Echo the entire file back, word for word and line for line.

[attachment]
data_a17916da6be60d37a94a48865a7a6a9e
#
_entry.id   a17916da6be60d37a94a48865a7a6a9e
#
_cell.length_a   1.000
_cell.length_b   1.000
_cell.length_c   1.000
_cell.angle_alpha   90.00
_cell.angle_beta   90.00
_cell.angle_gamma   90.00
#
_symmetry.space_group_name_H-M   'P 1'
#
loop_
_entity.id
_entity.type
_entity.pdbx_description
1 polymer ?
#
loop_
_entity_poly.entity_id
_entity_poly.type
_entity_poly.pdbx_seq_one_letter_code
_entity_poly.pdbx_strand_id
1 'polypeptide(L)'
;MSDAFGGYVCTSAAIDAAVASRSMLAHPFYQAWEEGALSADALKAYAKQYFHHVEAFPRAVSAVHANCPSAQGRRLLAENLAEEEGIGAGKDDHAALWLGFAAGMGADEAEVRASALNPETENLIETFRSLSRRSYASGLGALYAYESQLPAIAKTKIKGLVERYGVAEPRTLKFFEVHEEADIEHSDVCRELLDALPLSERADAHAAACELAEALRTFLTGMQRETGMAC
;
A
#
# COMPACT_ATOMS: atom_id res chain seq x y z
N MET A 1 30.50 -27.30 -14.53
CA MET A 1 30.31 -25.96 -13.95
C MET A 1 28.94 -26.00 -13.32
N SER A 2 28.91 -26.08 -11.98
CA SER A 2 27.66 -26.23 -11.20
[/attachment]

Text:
data_a17916da6be60d37a94a48865a7a6a9e
#
_entry.id   a17916da6be60d37a94a48865a7a6a9e
#
_cell.length_a   1.000
_cell.length_b   1.000
_cell.length_c   1.000
_cell.angle_alpha   90.00
_cell.angle_beta   90.00
_cell.angle_gamma   90.00
#
_symmetry.space_group_name_H-M   'P 1'
#
loop_
_entity.id
_entity.type
_entity.pdbx_description
1 polymer ?
#
loop_
_entity_poly.entity_id
_entity_poly.type
_entity_poly.pdbx_seq_one_letter_code
_entity_poly.pdbx_strand_id
1 'polypeptide(L)'
;MSDAFGGYVCTSAAIDAAVASRSMLAHPFYQAWEEGALSADALKAYAKQYFHHVEAFPRAVSAVHANCPSAQGRRLLAENLAEEEGIGAGKDDHAALWLGFAAGMGADEAEVRASALNPETENLIETFRSLSRRSYASGLGALYAYESQLPAIAKTKIKGLVERYGVAEPRTLKFFEVHEEADIEHSDVCRELLDALPLSERADAHAAACELAEALRTFLTGMQRETGMAC
;
A
#
# COMPACT_ATOMS: atom_id res chain seq x y z
N MET A 1 30.50 -27.30 -14.53
CA MET A 1 30.31 -25.96 -13.95
C MET A 1 28.94 -26.00 -13.32
N SER A 2 28.91 -26.08 -11.98
CA SER A 2 27.66 -26.23 -11.20